• Ask questions about what you expect to know after reading the text.
  • Read actively looking for answers to your questions.
  • Recite.  Ask yourself to answer the questions raised.  The more senses involved in reciting, the more likely the learning is stick.  Triple strength learning involves seeing, saying and hearing.  Quadruple strength learning involves the addition of writing.
  • Review.  In the days and weeks following check you can still answer the questions.


  • Revision books can help if you find it difficult to summarise textbooks.
  • Can you bypass taking notes in class so you can concentrate on understanding what is being said.  This can be done by photocopying the notes of another student.
  • When taking notes, mark words you cannot spell and move on.  Ask the teacher later.
  • Go over the notes that night, and redo them if legibility is a problem.
  • Ask for time to take notes/diagrams down in class
  • Use plenty of space, headings, colour and bullet points when making notes.
  • Take time to make good notes/ mindmaps as they can help in structuring answers.



  • Material/notes need to go from short term into long term memory.  This involves hard work to make the material your own.  This does not happen by reading alone.  It means changing the channel by talking, listening, debating, drawing, visualising, writing, making mindmaps or flashcards.
  • You need to understand what you are learning as rote learning is not likely to work for you.
  • If there are specific facts, dates, definitions or words to be learnt, make study cards with the new word on one side and the explanation on the other side.  Keep them in a box and test yourself often.
  • Mnemonics are devices for helping to memorise key facts.  An example is FATDADfor the 6 counties of Northern Ireland or Richard of York gave battle in vain for the colours of the rainbow.
  • Visualisation means making a mental image of a text, making pictures in your mind’s eye.
  • It is only possible to memorise a limited number of unrelated facts, so organising a list of facts into groups help.



Writing involves so many tasks, which the student with dyslexia finds difficult, that there is often a mismatch between oral and written work.  Written answers may be too short, lack fluency and spontaneity or do not answer the question asked. When you concentrate on the writing conventions such as spelling, handwriting and punctuation, ideas suffer.  When you are thinking and making interesting connections, the writing skills suffer.  Divide the task into five stages.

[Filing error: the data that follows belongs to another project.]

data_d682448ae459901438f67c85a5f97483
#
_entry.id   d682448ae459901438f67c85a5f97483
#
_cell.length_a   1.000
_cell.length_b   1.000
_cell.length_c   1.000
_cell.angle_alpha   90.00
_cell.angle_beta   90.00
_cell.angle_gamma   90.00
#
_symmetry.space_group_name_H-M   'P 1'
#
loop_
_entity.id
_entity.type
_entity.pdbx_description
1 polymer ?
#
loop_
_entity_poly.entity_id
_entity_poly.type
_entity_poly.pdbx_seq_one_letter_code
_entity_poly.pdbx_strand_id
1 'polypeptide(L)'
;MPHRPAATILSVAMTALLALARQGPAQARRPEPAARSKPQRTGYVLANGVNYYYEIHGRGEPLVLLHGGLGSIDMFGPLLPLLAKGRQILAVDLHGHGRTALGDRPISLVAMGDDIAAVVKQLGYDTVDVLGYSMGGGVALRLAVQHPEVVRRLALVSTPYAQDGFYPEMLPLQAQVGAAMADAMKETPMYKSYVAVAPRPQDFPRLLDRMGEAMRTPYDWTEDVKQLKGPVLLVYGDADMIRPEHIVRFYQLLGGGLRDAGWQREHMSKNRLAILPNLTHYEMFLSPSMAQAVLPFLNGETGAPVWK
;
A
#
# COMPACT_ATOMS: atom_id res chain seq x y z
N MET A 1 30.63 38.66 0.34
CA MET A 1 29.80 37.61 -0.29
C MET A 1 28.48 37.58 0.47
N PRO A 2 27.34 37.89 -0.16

1. Understanding the question. Take time to analysis the question and understand what is being asked.  This is important.  Very often students with dyslexia write everything they know about a subject down, rather than using their information to answer the question being asked.
  2. Brainstorm.  With an empty sheet of paper, put down all ideas that come into your head with your mind running free and making associations.
  3. Planning. Using the brainstorm, select and connect ideas.  Plan and structure the answer.  The plan will display pattern of the essay as a whole, and where different points are linked.  It is easy to see the balance and sequence of the essay. Include references and points to be made.
  4. Now that thinking has been done, the task is to write.  The comprehensive plan will keep writing to the point.  Use signposts for the reader to understand the structure such as words like ‘however’, ‘finally’.  Don’t stop for spelling at this stage.  Get your ideas down on the page
  5. Proofread three times, once for spelling, once for punctuation and paragraphing, and once to check the content is to the point and well structured.



  • Students with dyslexia do not cram for exams well. A good revision programme avoids the feeling of being overwhelmed.
  • The first step is to know what is coming up in the exam.  Ask teachers for the topics which are to be examined.  Check you have the necessary sets of notes, text books and revision books.  Make out a master sheet of what has to be done in each subject.  Mark off topics as you revise and you see the progress you are making.
  • Make out a revision timetable showing each day of the week and the time allocated to study.  Then allocate subjects to these times.  Ensure that you have time for all your subjects over the week.
  • Get up early the morning of an exam and revise from 6.00 am to 8.00 am.  It means the information is fresh in your mind.
  • Revision is an active process and involves hard work.  The multi-sensory methods of seeing, hearing, listening and writing all help the retention of material learnt.
  • Be familiar with past examination papers and how questions are framed.  Practice answering questions.


Please click here for further study tips!


 For more Subject specific resources for Teachers/Students click here


SEN Programme for Teachers – Dyslexia


SEN 1st Year Plan – Dyslexia & Dyspraxic Students


SEN 2nd Year Plan – Dyslexic & Dyspraxic Students